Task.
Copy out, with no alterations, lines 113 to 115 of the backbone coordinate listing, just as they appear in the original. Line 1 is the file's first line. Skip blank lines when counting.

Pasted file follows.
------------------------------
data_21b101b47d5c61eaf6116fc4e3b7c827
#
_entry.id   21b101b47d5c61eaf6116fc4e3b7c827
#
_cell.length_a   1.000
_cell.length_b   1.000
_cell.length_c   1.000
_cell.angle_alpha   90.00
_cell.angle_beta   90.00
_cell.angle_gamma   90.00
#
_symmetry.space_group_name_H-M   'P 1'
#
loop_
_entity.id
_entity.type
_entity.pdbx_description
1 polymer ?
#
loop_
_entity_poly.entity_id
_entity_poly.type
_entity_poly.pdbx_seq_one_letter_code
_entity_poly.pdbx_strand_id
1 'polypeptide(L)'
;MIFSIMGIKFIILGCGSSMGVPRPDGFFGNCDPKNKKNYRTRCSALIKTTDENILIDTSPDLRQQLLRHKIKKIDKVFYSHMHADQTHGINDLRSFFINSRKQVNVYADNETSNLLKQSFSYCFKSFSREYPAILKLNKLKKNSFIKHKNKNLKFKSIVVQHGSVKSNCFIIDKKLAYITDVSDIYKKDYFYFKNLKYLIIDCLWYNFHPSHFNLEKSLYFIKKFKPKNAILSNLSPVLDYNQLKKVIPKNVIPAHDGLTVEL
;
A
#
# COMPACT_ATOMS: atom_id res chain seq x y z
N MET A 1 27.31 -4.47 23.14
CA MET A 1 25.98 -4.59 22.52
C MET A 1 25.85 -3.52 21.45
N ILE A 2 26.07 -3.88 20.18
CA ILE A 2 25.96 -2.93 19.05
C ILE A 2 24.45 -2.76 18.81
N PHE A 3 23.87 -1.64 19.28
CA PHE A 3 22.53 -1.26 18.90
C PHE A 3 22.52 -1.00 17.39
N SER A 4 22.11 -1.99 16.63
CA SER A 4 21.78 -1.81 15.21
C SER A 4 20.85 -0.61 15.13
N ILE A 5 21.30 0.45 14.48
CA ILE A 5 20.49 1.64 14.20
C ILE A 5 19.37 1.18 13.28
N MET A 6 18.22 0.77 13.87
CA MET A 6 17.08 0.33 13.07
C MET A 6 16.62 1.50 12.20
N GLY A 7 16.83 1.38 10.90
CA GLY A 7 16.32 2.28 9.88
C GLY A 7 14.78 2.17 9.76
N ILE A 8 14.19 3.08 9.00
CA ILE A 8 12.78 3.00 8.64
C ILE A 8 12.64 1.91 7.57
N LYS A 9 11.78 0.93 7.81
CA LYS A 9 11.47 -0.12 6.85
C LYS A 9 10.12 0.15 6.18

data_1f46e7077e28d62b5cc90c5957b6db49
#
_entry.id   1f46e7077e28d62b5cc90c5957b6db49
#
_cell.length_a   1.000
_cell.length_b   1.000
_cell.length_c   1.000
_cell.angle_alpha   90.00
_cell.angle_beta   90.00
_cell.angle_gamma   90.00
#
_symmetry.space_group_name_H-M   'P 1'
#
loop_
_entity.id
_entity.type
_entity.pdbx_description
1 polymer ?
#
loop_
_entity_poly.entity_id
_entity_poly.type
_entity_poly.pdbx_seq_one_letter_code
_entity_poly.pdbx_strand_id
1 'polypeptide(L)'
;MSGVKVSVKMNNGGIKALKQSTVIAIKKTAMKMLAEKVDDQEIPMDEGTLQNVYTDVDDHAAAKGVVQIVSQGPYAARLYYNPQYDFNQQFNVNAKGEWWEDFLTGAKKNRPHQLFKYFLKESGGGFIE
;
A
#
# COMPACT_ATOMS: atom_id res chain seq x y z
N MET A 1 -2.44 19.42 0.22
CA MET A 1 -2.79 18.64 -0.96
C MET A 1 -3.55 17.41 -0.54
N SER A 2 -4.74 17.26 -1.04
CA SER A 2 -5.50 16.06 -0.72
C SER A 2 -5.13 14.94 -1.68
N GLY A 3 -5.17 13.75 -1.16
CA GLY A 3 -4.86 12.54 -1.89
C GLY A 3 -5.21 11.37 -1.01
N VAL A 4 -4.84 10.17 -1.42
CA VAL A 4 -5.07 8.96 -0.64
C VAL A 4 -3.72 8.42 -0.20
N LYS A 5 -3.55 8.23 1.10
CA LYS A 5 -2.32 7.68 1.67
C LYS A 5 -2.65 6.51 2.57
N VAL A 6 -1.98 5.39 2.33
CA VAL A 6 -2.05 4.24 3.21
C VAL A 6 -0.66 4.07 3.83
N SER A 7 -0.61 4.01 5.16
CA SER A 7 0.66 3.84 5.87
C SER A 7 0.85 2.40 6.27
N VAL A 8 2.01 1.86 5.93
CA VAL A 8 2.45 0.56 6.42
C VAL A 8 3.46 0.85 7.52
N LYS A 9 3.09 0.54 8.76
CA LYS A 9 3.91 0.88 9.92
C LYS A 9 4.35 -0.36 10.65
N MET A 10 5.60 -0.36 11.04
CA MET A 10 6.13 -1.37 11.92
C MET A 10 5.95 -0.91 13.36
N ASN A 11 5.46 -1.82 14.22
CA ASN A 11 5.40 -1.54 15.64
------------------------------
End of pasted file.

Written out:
CA LYS A 9 3.91 0.88 9.92
C LYS A 9 4.35 -0.36 10.65
N MET A 10 5.60 -0.36 11.04